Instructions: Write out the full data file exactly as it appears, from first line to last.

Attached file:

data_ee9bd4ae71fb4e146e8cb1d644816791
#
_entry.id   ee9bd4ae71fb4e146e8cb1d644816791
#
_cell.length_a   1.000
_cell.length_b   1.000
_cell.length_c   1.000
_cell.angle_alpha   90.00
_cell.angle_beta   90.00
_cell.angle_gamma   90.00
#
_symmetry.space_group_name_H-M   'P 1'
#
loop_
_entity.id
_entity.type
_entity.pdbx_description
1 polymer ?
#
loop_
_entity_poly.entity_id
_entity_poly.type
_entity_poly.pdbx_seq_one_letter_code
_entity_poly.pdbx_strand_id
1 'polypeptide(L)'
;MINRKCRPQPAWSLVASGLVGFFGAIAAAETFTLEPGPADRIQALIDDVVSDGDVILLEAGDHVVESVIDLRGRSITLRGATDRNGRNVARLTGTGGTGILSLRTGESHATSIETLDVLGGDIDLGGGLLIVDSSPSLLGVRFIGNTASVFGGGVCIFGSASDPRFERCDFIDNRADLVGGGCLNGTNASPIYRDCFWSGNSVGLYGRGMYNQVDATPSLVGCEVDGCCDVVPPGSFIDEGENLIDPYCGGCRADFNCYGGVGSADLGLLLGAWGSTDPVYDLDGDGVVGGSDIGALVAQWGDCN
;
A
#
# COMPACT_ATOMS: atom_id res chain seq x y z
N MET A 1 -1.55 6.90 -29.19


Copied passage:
data_ee9bd4ae71fb4e146e8cb1d644816791
#
_entry.id   ee9bd4ae71fb4e146e8cb1d644816791
#
_cell.length_a   1.000
_cell.length_b   1.000
_cell.length_c   1.000
_cell.angle_alpha   90.00
_cell.angle_beta   90.00
_cell.angle_gamma   90.00
#
_symmetry.space_group_name_H-M   'P 1'
#
loop_
_entity.id
_entity.type
_entity.pdbx_description
1 polymer ?
#
loop_
_entity_poly.entity_id
_entity_poly.type
_entity_poly.pdbx_seq_one_letter_code
_entity_poly.pdbx_strand_id
1 'polypeptide(L)'
;MINRKCRPQPAWSLVASGLVGFFGAIAAAETFTLEPGPADRIQALIDDVVSDGDVILLEAGDHVVESVIDLRGRSITLRGATDRNGRNVARLTGTGGTGILSLRTGESHATSIETLDVLGGDIDLGGGLLIVDSSPSLLGVRFIGNTASVFGGGVCIFGSASDPRFERCDFIDNRADLVGGGCLNGTNASPIYRDCFWSGNSVGLYGRGMYNQVDATPSLVGCEVDGCCDVVPPGSFIDEGENLIDPYCGGCRADFNCYGGVGSADLGLLLGAWGSTDPVYDLDGDGVVGGSDIGALVAQWGDCN
;
A
#
# COMPACT_ATOMS: atom_id res chain seq x y z
N MET A 1 -1.55 6.90 -29.19